Foster is hailed as the man who shot Liberty Valance. Hallie nurses Foster back to health but his arm is crippled and he can’t work and wants to go back East. Hallie tries to convince him to stay. The townspeople want him to represent them in Congress. He doesn’t want to run for office until Bert takes him aside and confesses that he shot Liberty Valance. And if Foster stayed and ran for office Hallie would be his girl.
Fast forward 30 years and celebrated Senator Rance Foster and his wife Hallie are attending Bert Barricune’s funeral. Foster is famous for gunning down an outlaw and bringing law and order to the West. He almost tells the journalist the truth about Bert, but stops himself and only says Bert Barricune made me who I am.
The story examines truth-vs-legend. There’s an old adage, “When you can print the truth, or print the legend, always print the legend.” Foster didn’t shoot Liberty Valance, Bert Barricune did. Bert admired the little man for his courage as he walked down that street to face certain death. Bert hid in the shadows as the gun fight commenced and shot Liberty Valance in cold blood as he faced off against Foster. By old West standards Bert murdered a man to save another, and he kept the secret until he died. Rance Foster becomes a Congressman, a Governor and a Senator and makes his state prosperous. He was known as the man who shot Liberty Valance. It was a lie. Foster, who had no real direction in life at the beginning of the story, goes on to do great things. The story plays with our ideas of what is right and what is wrong hovering in a gray area where someone does the wrong thing for the right reason. And they perpetuate a lie because it gives people a hero who gives them hope. It is an amazingly clever plot and Dorothy M. Johnson managed to pull it off in 25 pages.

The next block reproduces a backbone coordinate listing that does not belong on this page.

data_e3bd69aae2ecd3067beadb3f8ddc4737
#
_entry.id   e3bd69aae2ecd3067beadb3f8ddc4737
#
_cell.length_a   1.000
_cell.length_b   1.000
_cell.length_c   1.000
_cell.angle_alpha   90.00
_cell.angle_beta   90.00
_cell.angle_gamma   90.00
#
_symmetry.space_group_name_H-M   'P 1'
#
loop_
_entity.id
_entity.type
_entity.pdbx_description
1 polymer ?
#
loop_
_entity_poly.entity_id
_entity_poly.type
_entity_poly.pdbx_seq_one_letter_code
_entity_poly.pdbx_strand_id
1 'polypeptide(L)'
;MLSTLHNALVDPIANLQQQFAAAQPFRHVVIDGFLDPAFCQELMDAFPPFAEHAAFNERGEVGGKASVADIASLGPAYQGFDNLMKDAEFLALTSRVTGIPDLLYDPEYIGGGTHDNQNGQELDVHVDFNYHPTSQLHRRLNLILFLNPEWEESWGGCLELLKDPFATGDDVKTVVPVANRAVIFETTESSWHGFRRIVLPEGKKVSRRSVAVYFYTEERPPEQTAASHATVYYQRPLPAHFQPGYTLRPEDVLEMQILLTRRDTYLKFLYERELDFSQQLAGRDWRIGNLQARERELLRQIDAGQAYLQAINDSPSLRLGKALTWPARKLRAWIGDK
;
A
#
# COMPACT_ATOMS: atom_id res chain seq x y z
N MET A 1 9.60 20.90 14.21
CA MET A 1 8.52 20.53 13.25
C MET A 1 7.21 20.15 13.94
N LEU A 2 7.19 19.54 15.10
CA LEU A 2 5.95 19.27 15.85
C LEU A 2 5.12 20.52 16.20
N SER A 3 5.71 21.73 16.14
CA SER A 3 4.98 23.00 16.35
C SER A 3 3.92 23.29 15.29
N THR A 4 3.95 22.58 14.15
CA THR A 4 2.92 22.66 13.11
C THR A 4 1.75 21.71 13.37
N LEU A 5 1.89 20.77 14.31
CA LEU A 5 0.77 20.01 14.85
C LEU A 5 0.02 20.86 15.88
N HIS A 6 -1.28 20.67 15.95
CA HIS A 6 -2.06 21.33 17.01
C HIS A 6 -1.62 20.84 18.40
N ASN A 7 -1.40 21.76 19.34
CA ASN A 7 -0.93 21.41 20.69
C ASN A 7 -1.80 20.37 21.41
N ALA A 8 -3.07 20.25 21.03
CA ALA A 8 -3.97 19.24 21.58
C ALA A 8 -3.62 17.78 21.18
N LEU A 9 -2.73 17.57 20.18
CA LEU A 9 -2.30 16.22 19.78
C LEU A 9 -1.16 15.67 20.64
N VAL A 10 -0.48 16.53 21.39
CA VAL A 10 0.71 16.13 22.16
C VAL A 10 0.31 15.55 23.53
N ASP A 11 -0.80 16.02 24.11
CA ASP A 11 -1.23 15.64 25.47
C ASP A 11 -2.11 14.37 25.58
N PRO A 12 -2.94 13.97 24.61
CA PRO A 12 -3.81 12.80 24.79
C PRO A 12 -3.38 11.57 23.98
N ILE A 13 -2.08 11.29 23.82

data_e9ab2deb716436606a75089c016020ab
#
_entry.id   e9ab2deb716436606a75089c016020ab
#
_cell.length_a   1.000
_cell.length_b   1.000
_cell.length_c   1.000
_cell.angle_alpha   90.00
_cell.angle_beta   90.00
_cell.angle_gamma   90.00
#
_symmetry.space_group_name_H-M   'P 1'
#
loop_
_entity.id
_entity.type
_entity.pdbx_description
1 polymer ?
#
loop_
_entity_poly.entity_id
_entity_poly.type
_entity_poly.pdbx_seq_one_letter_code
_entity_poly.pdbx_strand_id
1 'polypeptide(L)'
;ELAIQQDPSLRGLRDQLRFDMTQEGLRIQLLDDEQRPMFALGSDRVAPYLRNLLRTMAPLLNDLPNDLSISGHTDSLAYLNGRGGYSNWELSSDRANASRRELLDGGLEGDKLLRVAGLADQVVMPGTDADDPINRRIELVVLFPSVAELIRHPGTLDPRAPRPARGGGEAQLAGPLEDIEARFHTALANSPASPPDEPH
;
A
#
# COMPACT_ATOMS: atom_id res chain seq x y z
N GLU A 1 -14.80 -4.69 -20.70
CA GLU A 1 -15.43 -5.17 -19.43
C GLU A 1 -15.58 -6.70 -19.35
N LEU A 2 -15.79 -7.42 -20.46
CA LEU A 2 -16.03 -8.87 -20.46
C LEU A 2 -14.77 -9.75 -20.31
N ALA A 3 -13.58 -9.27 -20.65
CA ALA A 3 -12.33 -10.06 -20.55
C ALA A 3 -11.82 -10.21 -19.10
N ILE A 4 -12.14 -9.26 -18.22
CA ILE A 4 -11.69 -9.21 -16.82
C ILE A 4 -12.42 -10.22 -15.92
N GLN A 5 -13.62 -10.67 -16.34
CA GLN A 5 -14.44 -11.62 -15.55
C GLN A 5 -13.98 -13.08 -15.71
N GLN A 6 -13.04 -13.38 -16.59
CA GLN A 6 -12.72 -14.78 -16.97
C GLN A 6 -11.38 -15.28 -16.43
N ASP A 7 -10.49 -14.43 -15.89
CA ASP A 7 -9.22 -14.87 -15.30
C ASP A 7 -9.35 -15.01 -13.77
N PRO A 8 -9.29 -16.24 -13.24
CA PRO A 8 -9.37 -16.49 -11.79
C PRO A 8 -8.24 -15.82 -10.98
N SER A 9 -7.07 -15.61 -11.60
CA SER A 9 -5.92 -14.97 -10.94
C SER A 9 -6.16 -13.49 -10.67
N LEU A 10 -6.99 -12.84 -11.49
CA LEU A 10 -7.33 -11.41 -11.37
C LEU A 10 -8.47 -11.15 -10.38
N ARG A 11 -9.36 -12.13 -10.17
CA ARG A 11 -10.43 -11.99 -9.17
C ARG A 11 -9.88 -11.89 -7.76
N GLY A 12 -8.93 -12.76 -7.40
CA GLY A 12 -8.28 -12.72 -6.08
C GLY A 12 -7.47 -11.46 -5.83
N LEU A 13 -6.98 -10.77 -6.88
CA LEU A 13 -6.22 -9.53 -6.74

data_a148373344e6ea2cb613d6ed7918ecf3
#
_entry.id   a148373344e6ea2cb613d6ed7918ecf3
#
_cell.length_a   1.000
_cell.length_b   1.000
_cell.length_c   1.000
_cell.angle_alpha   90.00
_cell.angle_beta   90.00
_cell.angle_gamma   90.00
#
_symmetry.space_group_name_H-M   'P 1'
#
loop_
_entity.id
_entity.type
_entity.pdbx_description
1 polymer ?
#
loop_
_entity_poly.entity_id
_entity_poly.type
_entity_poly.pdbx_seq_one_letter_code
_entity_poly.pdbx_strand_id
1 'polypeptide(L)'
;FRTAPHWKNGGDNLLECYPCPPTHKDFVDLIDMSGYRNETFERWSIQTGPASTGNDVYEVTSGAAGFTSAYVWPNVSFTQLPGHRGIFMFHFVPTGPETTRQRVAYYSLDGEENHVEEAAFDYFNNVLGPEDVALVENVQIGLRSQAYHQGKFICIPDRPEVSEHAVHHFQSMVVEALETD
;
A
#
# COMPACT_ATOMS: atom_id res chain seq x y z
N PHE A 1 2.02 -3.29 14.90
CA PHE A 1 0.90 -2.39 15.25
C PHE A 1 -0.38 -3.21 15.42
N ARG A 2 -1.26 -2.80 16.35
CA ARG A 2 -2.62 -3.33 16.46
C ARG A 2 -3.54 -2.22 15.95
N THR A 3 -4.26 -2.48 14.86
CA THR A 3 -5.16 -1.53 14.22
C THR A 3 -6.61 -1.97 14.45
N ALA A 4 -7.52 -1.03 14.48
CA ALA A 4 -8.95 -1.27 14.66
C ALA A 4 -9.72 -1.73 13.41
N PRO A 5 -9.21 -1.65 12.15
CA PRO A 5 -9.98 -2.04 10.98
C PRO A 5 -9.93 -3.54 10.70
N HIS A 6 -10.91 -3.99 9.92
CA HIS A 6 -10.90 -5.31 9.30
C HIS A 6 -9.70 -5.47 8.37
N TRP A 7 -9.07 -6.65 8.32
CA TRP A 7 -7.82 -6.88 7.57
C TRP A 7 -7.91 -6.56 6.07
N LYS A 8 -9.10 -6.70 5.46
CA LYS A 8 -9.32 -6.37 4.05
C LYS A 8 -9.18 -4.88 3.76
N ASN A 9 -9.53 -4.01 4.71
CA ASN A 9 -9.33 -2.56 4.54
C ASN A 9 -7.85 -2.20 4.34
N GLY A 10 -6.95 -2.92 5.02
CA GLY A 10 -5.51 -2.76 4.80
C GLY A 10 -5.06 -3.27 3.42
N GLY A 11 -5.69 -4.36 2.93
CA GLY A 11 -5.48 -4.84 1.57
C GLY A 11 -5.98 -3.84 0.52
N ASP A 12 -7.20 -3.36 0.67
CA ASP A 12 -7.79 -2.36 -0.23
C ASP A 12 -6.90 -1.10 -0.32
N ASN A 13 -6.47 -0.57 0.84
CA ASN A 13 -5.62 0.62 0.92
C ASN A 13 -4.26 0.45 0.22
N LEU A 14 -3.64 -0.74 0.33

In 1964, they began production on ‘Man Called Horse’ starring Richard Harris. In the original short story, a young man from a good family in Boston goes out West in search of adventure trying to find men who are his equals. His party is killed and he is captured by a band of Sioux Indians. He is taken back to the village and enslaved. He is treated like an animal. They called him HORSE. The family he is enslaved to are poor. All of the old woman’s sons had died. Over time the white man began to learn the language and make himself useful. His goal was to escape and go back to Boston. The old woman had a daughter. The man they called Horse would marry her after he joins some little boys in a raiding party and kills a rival Indian and steals some horses. His plan was to leave in the spring but by spring his young wife was pregnant. He stayed another season but his young wife and child died in childbirth. After that Horse was free to go but realized that no one will take care of the old woman because all her family had died. He shows terrific compassion by staying with the Crow for three more years to care for the old woman until she finally passes.
We are never given the man’s actual name. He is only referred to in the story as Horse. He goes out West to find men who are his equals and ends up enslaved and treated like an animal. He is no longer a wealthy guy from Boston; he is an animal. He loses his identity. At one point after learning a bit of the language he shouts at them. “I AM HORSE!” In doing that, he loses his ego and his arrogant attitude toward others. He discovers humility and compassion. In looking for his equals he finds his superiors who are better at life skills than he ever will be. All he wants to do is go home until he gets to go home and then all he wants is to stay.
The film was a hit but Dorothy was upset that they had changed the Indians in the story from Sioux to Crow for no reason. When they made ‘Return of a Man Called Horse’ Dorothy M. Johnson was so displeased with the story that she asked the producers to take her name off the credits.
In later years she wrote the historical masterpiece, ‘The Bloody Bozeman’. People often wondered how this little lady with the cat eye glasses, who looked like a librarian could write such great Western stories. She simply did. Dorothy M. Johnson was the best in the West!